Seen at dawn, the towering rock stacks below glow golden against a blue-grey sky. They are the Twelve Apostles, sculpted by surging seas and wild southerly storms which howl in from the frigid waters above Antarctica.
There are not actually twelve and they are in a constant state of change as the ocean wears away at their soft limestone foundations. But no matter what their number, the Apostles are among the true natural icons of Australia and remain captivating no matter how often you view them.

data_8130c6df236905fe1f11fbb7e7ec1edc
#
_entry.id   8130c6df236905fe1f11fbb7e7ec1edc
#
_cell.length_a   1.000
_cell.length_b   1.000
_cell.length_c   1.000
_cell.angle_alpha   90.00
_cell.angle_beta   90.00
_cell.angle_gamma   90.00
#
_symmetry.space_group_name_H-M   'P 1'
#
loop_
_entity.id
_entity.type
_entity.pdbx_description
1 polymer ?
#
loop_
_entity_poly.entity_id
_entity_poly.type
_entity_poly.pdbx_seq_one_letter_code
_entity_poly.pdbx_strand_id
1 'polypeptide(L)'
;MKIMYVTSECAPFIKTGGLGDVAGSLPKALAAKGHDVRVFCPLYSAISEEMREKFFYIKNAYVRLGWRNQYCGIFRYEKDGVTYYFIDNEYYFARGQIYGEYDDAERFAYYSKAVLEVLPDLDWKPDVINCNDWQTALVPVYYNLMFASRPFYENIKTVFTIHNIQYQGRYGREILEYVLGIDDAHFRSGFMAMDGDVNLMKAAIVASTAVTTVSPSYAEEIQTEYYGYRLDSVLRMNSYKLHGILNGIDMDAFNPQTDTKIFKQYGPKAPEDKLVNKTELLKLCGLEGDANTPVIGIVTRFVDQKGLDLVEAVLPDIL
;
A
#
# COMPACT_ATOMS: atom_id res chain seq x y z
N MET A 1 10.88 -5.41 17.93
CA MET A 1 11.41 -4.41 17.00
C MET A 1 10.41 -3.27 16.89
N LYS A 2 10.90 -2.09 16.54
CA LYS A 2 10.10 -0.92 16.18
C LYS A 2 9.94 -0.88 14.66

More than 2400 hectares of coastal majesty between Princetown and Peterborough in Victoria's west has been carefully protected in the Port Campbell National Park, and the good news for visitors is that this superb scenery is remarkably easy to enjoy. A convenient car park is just metres from a well-surfaced walkway offering access to several lookouts.
Come early in the morning, when the sun's warm rays first strike the rock stacks just a few dozen metres offshore. Or visit in the late afternoon to watch the sunlight filtered through a late afternoon sea haze, dramatically silhouetting the Apostles against the fading light.
Utterly unique and memorably spectacular, the Twelve Apostles make up a natural experience that may just be the scenic highlight of your travels, no matter how long or how far.